Liszt called the tiny (more…)

Dame Myra Hess at the National Gallery

November 21, 2007

pianolaleaflet.jpg

Wait a minute, you say… that was way back, during the War, wasn’t it?  Well… Myra Hess has been brought back to (sometimes disconcertingly vivid) life, through the efforts of The Pianola Institute, in the persons of Denis Hall and our dear friend Rex Lawson – presiding modestly over the proceedings in their immaculate white tuxedos.

myra-hess.jpgTonight’s recital took place in the very room where Dame Myra gave her legendary wartime concerts, the octagonal Room 36 under the central dome.  Amazing sense of being in the presence of history – especially as the small but enthusiastic audience included some venerable guests who had known, and even performed with, Myra Hess;  and one grand old lady (we think Carola Grindea?) who persuaded her not to lock up her piano for the duration of the War, but instead to use her talents as a pianist to raise the nation’s spirits (rather than driving an ambulance ‘which other people can do’).   

With their impressive Duo-Art Pianola hooked up to a Steinway grand (the ‘pianola’ being a Black Box with 88 robot fingers pressing down the piano keys, and presumably with some robot toes for the pedals as well), Rex and Denis treated us to a feast of original piano rolls recorded by Myra Hess and her friends and colleagues – including Harold Samuel, Harold Bauer. and Myra Hess’s cousin Irene Scharrer (whose two electrifying Chopin Etudes were the highlight of the evening for me).  Dame Myra herself played Bach, Scarlatti (arr. Dukas!), Debussy and Szymanowski, and half a twee duet by ‘Burgmein’, who turned out to be the Italian publisher Giulio Ricordi hiding behind a pseudonym.

How’s this for synchronicity?  Two nights ago I was writing up Joshua Bell’s recital (see my previous post) and had a rant about Harold Bauer’s ‘rewriting’ of the Schumann violin sonatas.  Lo and behold, tonight we had Harold Bauer ‘in person’ playing a Schumann Novelette introduced by Denis Hall saying that Bauer had published a complete ‘improved’ edition of Schumann’s piano music, which was still worthy of pianists’ attention today.  Hmm.  Still, the playing was impressive.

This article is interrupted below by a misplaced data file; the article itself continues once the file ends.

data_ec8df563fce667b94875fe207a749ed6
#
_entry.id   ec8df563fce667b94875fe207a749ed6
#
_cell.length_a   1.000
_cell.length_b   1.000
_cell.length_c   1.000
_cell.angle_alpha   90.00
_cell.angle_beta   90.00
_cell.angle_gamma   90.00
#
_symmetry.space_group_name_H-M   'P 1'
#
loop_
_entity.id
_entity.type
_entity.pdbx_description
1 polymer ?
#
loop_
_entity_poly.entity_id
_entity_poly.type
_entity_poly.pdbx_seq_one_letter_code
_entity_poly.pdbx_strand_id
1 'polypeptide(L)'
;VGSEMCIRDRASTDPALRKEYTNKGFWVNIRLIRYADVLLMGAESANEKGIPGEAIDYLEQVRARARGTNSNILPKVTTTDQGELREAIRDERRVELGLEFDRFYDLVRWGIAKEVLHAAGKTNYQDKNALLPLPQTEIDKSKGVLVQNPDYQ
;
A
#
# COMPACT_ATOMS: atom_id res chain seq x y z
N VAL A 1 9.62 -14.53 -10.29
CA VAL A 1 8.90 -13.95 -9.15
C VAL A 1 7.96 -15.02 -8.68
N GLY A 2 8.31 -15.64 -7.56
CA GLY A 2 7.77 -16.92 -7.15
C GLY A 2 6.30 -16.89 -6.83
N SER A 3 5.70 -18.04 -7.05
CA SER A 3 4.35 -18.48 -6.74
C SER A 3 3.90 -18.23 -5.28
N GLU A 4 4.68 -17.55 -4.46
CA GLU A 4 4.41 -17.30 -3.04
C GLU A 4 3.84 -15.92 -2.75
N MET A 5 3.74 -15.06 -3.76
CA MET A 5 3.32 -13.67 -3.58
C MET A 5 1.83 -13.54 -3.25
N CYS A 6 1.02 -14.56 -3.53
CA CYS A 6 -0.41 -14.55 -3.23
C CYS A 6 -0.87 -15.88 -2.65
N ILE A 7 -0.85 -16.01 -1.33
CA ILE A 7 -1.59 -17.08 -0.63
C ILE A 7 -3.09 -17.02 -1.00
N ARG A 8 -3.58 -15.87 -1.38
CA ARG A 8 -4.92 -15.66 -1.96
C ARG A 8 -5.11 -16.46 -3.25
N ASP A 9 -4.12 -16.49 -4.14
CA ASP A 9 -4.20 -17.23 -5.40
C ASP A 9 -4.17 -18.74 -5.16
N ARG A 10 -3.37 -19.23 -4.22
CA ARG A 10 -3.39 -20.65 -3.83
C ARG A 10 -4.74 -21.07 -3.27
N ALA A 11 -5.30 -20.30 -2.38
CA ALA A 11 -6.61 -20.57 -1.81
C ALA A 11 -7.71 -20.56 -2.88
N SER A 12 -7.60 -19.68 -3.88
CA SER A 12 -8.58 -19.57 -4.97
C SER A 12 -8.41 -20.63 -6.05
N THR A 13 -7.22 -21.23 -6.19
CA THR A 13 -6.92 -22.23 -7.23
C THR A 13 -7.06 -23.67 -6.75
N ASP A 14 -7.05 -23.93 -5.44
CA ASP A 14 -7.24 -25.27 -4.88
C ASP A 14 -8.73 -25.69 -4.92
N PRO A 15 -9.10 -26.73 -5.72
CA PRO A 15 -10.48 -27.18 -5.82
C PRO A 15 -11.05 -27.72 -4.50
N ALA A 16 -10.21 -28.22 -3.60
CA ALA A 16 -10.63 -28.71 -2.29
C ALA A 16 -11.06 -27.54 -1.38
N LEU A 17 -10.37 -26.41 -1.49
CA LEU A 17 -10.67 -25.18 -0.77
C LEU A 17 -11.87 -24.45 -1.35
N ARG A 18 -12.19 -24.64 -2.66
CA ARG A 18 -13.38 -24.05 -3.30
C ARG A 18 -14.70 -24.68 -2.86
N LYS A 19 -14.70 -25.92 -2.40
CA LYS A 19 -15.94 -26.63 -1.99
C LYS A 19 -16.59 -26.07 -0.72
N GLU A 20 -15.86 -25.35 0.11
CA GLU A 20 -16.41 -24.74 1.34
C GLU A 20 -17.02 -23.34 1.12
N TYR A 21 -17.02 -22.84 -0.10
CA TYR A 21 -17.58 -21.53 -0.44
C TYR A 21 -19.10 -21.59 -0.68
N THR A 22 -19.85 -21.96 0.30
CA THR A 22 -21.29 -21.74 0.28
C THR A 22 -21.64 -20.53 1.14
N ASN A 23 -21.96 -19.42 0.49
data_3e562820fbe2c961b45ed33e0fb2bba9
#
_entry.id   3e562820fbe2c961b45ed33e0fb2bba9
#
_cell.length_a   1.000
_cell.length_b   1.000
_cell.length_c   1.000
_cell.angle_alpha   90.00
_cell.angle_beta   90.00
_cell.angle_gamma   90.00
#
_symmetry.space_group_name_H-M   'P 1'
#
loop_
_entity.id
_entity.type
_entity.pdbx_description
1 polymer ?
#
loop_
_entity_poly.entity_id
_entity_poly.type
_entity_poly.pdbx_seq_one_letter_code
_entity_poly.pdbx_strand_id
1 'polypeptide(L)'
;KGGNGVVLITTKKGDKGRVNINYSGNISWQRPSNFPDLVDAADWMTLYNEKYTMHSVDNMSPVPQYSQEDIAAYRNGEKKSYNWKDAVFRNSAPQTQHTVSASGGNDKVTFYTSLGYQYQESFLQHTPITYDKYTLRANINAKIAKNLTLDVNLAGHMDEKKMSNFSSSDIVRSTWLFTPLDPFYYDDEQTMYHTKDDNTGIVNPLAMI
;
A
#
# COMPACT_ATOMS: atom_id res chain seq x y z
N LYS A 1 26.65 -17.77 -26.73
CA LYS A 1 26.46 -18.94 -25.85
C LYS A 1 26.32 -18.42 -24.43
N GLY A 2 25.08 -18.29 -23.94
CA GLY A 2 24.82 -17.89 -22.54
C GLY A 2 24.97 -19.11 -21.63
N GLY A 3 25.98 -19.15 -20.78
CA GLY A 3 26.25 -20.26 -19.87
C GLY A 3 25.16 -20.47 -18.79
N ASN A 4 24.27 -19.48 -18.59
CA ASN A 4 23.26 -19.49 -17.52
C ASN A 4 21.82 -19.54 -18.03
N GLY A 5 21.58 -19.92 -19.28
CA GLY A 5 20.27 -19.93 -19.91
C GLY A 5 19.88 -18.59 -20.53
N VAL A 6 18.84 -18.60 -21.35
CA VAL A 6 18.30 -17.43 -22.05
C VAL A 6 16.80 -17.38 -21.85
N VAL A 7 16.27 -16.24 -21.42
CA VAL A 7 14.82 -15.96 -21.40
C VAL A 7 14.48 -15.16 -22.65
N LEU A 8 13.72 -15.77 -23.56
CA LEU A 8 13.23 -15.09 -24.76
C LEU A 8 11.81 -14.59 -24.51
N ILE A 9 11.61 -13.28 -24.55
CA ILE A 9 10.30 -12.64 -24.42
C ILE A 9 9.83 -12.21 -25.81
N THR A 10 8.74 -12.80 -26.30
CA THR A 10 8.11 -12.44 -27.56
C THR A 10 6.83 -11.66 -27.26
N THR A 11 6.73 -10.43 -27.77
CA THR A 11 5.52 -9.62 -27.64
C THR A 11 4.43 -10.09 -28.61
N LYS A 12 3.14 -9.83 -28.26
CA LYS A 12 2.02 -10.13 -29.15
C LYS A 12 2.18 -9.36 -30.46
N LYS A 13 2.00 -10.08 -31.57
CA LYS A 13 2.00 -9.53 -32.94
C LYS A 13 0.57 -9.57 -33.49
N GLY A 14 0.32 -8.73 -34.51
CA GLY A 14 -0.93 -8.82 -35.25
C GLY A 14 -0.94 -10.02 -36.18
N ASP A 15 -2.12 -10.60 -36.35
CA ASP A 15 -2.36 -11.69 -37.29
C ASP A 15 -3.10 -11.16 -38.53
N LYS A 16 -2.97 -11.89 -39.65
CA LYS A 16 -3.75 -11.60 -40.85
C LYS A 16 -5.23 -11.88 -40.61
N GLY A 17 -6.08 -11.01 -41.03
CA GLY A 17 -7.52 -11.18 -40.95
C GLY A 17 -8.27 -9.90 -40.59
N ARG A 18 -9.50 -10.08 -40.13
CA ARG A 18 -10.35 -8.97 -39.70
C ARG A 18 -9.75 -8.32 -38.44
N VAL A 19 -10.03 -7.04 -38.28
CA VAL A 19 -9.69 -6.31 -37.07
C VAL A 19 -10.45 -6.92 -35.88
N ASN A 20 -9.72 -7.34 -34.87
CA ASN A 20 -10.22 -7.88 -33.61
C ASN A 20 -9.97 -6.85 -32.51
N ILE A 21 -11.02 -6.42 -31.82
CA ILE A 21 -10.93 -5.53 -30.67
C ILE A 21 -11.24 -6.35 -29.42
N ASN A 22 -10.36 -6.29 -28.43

Overall, (more…)

Joshua Bell at Cadogan Hall, Sunday 18 November at… er… 7 pm

November 19, 2007

red-violin.jpgAll did not go quite according to plan:  Joshua Bell (along with several of the audience) apparently thought the concert started at 7.30, not 7, so it was getting on for 7.20 when a slightly dishevelled-looking figure finally came on to the Cadogan Hall stage, along with the more impeccably turned out pianist Jeremy Denk, both dressed all in black and looking somewhat like a couple of über-cool twelve-year-olds.

Things were further muddied by a misunderstanding which had led all of us (including me, writing the programme notes, and poor Lisa at the Hall who booked him a year ago) to think he would be performing the Sonata by John Corigliano (1964), whereas Mr Bell insisted he was playing Grieg’s Sonata No. 3 instead.  His rather garbled explanation did little to clear things up.

Anyway, all negative impressions were erased when they started to play.  The Schumann Sonata No. 1 was terrific (a little early scratchiness aside), charged with energy and understanding, the beautiful conversational middle movement full of intimacy and wit. 

(Amazing that in 1945 Harold Bauer thought it necessary to ‘improve’ Schumann’s violin sonatas, correcting perceived errors in balance, texture and dynamics and even ‘touching up’ the harmony.  Even more amazing that, as recently as 1972, John Gardner commends these versions to performers ‘for serious consideration’  [in ‘Robert Schumann, the Man and His Music’, ed. Alan Walker, Barrie & Jenkins 1972]. 

Poor Schumann… of course, he wasn’t well, was he… so he needs a helping hand… can’t orchestrate, poor dear… has good ideas but doesn’t know how to get them across… 

Terrifying arrogance!  Just play what the man wrote, and let it tell you how it’s supposed to go!  Trust him, he’s a greater musician than you will ever be!  End of rant.)

Then came Beethoven’s last Sonata, No. 10 in G, (more…)